How Your Onboarding Program Can Serve Your Employees

In some shape or form, we’ve all heard the company tagline “our employees are our greatest resource” but what I often don’t see are the actions to reinforce that statement. I think a majority of leaders genuinely believe in that sentiment, but the distractions of revenue growth, shareholder expectations, and keeping up with competition often come into conflict.

I’d like to change that. I think organizations can achieve many of their initiatives and goals through centering their thoughts and actions around their employees. The phrase “take care of your employees and they will take care of your business” holds a lot of weight. I think employees would respond well if a few areas were reconsidered with the “our greatest resource is our employees” statement truly forefront.

One area that could use substantial improvement for most companies is their onboarding program. This is roughly the first 45-90 days on the job (sometimes even up to 6-12 months). Onboarding processes are typically designed with efficiency and profitability in mind–with little thought of the employee experience. But with a little more intentionality, a company’s onboarding program could really set the tone for their experience.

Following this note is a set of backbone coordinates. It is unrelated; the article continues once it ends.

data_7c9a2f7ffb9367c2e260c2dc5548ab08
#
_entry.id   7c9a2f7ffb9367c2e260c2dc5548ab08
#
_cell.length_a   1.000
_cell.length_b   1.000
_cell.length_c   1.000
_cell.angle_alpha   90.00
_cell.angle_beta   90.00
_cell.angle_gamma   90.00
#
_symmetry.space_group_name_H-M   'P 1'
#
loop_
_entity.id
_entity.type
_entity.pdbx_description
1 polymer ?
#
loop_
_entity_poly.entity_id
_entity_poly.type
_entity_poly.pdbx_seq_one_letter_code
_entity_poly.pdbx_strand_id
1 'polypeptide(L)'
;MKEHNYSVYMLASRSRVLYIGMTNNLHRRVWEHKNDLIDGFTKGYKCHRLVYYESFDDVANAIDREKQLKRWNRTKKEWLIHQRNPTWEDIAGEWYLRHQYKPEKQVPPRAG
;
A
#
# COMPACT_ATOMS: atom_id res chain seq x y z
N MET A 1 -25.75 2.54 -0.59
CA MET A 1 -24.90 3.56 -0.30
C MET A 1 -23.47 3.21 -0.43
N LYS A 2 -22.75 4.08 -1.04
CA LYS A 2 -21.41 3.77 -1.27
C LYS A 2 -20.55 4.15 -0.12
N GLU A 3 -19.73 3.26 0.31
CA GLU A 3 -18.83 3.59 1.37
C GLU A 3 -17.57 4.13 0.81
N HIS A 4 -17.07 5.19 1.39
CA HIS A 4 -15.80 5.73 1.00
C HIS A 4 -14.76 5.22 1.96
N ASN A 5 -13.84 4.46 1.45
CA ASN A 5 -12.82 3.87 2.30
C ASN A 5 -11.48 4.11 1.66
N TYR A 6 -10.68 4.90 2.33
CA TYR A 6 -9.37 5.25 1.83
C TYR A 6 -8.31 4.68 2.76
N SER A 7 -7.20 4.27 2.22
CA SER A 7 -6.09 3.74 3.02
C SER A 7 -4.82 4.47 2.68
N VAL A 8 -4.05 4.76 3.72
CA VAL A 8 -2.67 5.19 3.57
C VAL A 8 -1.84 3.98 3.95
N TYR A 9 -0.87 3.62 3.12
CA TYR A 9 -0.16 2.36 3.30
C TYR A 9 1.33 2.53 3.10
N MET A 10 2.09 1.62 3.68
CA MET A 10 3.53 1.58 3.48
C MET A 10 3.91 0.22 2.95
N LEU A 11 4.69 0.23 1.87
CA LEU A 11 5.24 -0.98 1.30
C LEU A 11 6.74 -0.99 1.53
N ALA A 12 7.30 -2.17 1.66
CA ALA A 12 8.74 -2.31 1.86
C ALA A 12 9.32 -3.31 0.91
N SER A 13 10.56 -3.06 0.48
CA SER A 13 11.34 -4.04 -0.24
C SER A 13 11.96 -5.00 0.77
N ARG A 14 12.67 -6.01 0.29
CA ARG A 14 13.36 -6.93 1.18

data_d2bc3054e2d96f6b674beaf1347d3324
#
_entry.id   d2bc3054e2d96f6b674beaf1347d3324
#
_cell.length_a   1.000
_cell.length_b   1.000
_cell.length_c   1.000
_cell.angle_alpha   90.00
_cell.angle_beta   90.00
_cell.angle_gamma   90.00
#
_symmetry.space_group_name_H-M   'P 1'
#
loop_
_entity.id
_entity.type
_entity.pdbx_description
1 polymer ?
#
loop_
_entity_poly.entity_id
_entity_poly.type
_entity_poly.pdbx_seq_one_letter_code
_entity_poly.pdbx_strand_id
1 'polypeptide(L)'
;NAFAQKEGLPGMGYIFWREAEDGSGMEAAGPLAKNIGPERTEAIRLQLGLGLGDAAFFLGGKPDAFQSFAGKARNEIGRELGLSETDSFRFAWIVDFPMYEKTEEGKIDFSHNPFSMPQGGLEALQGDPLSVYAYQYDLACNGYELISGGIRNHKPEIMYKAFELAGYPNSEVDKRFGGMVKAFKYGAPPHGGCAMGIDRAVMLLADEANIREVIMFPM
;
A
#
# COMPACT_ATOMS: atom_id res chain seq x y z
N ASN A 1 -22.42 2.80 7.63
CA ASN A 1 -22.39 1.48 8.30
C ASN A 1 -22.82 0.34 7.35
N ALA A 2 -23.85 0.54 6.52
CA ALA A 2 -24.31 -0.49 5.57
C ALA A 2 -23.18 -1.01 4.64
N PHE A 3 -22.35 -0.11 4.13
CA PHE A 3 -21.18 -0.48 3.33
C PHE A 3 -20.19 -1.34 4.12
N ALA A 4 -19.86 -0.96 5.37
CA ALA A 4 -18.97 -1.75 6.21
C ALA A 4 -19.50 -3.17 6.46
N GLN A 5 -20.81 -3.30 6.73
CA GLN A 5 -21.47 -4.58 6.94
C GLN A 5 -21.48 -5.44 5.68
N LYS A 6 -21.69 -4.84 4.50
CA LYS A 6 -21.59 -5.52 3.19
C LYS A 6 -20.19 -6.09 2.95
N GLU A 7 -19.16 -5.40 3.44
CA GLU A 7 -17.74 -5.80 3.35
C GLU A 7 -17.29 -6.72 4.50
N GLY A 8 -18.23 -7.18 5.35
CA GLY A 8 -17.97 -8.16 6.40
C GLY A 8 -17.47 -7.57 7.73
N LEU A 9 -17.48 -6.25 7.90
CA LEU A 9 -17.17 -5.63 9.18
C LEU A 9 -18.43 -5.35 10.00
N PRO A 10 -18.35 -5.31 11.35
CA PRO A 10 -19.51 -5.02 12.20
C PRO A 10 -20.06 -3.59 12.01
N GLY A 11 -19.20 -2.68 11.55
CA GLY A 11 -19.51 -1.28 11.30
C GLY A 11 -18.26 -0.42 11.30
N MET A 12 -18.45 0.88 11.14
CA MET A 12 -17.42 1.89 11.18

In order to effectively create this kind of program, it will take time, energy and commitment, though this will eventually pay off for the employee and organization both as an improved program will save a company thousands of dollars and countless hours of time in the future. If meaningful connections aren’t created initially, companies risk losing employees, and replacing an employee is costly and a drag on other resources.

So how do we actually create onboarding programs worth bragging about? Start by asking yourself this question: What impression and impact do I want to cultivate on a new employee’s first day?

This is a great place to begin. Do you remember the emotions you felt whenever you started a new job? There are a mix of feelings, including nerves, excitement, and being overwhelmed. The first day should set the tone, be memorable and be worth bragging about at the dinner table that night. Is a day filled with paperwork, handbook reviews and an overview of the software systems really worth bragging about? I know it’s a necessity that needs to be taken care of, but does this all need to be done on the first day or in the same conventional manner?

Instead, be bold and original. Some ideas to get you thinking:

  • Surprise the employee with a warm greeting that could include decorating their desk, making a huge welcome sign or something that’s over the top and illustrates your excitement about them joining the team.
  • Have a scavenger hunt that sends the new employee all around the building to meet different people they will be working with and understand the important areas of the office.
  • Amp up the first day lunch with a fun ice breaker game.
  • Send them home with a thoughtful first day gift. Make it personalized.